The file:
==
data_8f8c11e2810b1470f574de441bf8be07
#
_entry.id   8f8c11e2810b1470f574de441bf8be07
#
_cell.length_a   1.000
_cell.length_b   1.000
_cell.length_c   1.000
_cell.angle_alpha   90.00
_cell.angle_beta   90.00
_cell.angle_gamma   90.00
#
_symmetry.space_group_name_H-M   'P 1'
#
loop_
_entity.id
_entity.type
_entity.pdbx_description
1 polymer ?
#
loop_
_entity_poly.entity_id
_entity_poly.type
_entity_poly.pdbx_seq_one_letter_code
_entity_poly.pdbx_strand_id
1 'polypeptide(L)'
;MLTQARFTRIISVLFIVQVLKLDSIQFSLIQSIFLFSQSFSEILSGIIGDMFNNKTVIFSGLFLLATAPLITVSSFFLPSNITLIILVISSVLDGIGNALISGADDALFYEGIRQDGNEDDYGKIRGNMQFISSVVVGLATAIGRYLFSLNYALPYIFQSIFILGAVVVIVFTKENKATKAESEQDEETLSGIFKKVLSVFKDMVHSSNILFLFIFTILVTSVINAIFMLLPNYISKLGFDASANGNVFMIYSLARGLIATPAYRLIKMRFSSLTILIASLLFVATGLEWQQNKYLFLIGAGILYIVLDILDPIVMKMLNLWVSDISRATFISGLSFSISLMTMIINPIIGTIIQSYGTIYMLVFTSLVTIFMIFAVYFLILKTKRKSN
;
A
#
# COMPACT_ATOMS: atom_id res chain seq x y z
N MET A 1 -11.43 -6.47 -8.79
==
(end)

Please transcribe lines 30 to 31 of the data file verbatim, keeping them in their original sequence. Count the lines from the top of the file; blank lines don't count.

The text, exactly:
# COMPACT_ATOMS: atom_id res chain seq x y z
N MET A 1 -11.43 -6.47 -8.79